It turns out that Dana had been really into this one particular TED talk not so long ago. It was called, “Dying to Be Me” – Dana absolutely loved it and made his daughter Yu Han watch it. I put it on and watched it today in his room:
(it’s captioned through corrected YouTube captions; safe for us deafies)
So. Yeah. Blow me away already, why don’cha.
Dana was super-into a story about a woman who went into a coma? Whose organs were failing and was on life support, given hours to live? WHAT IS GOING ON HERE, DANA?!
Because that’s really where he is now. Infection upon infection upon infection. Life support of every kind. Organs failing. Coma. Non-responsive. Brain inactivity.
We don’t know what’s going on. If he’s collecting his energy so that he can pull all of his pieces together and focus and then come back? Or has he moved on? Is he wanting to move on but is hesitant to leave us the way he is? Or does he want to stay but is hesitant about all that needs to be done if he does?
WE DO NOT KNOW.
All I know is that when I sit there with him and hold his hand, play music for him and talk to him, I am truly happy. Just knowing my beloved brother is alive, that that is his pulse that I am feeling in his hand. That brings me joy.
I love him so much. We all love him so much.
This doctor walked in yesterday afternoon as I was hanging out with Dana.
She was tall and blonde, very young. She introduced herself and her qualifications and said she would answer any of my questions. I said I really didn’t have any. She launched into a big description of his infections and wrapped it up with the fact that it’s not his infections they are worried about as much as his (lack of) brain activity. I said, ‘well, it’s not over till it’s over. He’s still going.” And then she went on about how they are worried about his “quality of life” and all that crap. I held up my hand, “it’s okay, you can stop there.” “We just like the families to know the reality of the situation,” she said.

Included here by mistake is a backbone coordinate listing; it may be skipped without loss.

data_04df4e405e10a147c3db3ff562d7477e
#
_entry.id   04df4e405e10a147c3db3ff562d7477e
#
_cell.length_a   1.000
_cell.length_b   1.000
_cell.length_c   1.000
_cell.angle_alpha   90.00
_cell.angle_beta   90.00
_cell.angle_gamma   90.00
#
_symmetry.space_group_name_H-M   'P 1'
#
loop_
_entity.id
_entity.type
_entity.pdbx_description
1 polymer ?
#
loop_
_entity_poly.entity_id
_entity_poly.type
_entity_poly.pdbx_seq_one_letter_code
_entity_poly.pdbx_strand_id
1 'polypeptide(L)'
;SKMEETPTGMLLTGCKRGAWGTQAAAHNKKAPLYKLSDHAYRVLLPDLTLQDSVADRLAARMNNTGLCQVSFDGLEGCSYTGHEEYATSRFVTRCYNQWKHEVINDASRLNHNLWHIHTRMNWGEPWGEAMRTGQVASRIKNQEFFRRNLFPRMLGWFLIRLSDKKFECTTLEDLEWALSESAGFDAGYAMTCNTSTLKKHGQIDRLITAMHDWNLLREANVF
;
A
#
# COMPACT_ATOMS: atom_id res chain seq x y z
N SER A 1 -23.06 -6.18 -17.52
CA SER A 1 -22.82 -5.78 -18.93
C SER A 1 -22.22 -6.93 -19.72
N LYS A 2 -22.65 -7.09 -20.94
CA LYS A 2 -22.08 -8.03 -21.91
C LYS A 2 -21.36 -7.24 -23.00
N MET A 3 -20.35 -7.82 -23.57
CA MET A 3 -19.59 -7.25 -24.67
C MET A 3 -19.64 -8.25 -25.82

“The reality of a situation can change in an instant,” I said, “I know this for a fact. Miracles happen – I know this through my own life, through my daughter’s; things happen and change and you just DON’T KNOW. It is so important that we stay positive and focus on the positive in this.”
She backed down, said ‘sure’ and went about her rounds.
I was left feeling a little violated – pleased that I actually told her what I thought, and pleased that I stopped her from spewing her death pronouncements. But man? She doesn’t need to say all that. I got the feeling that she was really out to burst my bubble, you know? Like, she saw I was in a good vibe with my brother with music going and talking to him as if he was awake – and she was all, ‘gonna squash that one now!”
Joy-sucker. Hope-Slayer. “Realist“.
You know what I think? Say it all once. Let us know once. And then stop. Let us figure out for ourselves how we need this to be for our own hearts. Let us have hope unless and until hope is futile. It is never over until it really is over.
Meriah Nichols is a counselor. Solo mom to 3 (one with Down syndrome, one on the spectrum). Deaf, and neurodiverse herself, she’s a gardening nerd who loves cats, Star Trek, and takes her coffee hot and black.